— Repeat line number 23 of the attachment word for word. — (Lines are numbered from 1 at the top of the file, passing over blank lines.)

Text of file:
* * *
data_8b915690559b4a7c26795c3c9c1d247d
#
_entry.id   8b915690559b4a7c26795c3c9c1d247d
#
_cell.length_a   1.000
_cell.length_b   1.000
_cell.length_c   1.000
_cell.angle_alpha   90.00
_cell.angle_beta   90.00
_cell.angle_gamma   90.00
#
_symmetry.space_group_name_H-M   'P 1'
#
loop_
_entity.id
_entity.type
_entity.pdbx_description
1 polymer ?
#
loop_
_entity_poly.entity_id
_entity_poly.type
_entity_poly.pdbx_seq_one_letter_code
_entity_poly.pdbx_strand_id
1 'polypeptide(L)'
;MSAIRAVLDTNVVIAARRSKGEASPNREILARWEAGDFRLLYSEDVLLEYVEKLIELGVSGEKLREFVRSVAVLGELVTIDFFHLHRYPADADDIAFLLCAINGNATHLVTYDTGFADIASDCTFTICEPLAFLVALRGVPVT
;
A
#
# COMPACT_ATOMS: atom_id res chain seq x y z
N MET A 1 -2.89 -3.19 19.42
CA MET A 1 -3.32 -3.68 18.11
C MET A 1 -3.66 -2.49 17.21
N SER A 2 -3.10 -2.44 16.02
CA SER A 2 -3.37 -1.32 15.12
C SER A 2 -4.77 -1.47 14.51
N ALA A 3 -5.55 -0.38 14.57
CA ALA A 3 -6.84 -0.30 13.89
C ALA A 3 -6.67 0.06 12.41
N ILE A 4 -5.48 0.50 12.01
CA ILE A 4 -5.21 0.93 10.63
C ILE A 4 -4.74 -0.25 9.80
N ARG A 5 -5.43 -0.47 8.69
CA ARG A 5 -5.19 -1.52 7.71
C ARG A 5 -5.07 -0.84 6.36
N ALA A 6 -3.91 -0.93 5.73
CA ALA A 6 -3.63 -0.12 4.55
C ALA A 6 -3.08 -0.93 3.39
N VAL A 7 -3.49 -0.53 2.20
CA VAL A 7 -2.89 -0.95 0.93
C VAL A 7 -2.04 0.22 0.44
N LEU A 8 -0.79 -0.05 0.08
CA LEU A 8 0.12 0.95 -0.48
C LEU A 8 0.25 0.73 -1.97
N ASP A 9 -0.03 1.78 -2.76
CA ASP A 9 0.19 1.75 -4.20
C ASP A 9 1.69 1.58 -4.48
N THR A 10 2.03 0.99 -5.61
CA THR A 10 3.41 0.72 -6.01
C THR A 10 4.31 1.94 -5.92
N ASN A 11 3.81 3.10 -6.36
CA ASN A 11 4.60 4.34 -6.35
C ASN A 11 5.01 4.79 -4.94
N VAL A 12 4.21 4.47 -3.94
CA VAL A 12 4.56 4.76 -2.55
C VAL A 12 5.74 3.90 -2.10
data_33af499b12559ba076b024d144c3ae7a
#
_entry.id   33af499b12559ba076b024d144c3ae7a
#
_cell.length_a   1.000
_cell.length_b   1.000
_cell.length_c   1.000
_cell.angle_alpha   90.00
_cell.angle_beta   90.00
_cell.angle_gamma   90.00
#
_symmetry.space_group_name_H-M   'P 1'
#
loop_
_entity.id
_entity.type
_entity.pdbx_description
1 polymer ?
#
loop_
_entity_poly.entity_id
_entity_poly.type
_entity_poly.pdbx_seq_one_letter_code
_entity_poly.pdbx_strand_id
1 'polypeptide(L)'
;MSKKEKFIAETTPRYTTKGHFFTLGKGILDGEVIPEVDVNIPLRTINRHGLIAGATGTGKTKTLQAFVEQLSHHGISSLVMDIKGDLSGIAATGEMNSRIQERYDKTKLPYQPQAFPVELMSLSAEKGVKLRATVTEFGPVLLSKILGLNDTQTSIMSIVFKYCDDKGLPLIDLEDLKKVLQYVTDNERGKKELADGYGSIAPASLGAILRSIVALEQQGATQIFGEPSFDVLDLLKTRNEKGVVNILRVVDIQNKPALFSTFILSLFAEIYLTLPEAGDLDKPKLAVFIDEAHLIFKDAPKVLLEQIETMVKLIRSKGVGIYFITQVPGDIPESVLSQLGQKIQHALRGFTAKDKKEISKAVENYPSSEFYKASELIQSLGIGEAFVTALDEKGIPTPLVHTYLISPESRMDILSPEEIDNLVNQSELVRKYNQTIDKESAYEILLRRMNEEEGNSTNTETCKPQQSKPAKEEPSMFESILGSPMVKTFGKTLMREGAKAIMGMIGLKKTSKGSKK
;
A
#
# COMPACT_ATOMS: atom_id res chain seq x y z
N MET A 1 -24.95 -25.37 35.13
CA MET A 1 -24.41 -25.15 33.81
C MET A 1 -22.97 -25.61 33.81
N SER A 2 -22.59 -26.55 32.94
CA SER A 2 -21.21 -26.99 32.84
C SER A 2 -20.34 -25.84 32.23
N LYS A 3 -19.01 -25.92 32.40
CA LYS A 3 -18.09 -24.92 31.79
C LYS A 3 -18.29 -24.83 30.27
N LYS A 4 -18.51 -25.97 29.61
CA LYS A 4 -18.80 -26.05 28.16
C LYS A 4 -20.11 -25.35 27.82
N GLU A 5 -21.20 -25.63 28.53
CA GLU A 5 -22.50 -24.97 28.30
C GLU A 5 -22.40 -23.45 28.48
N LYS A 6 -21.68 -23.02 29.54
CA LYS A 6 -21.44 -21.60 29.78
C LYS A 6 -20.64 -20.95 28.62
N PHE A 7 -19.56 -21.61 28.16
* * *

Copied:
_entity_poly.pdbx_seq_one_letter_code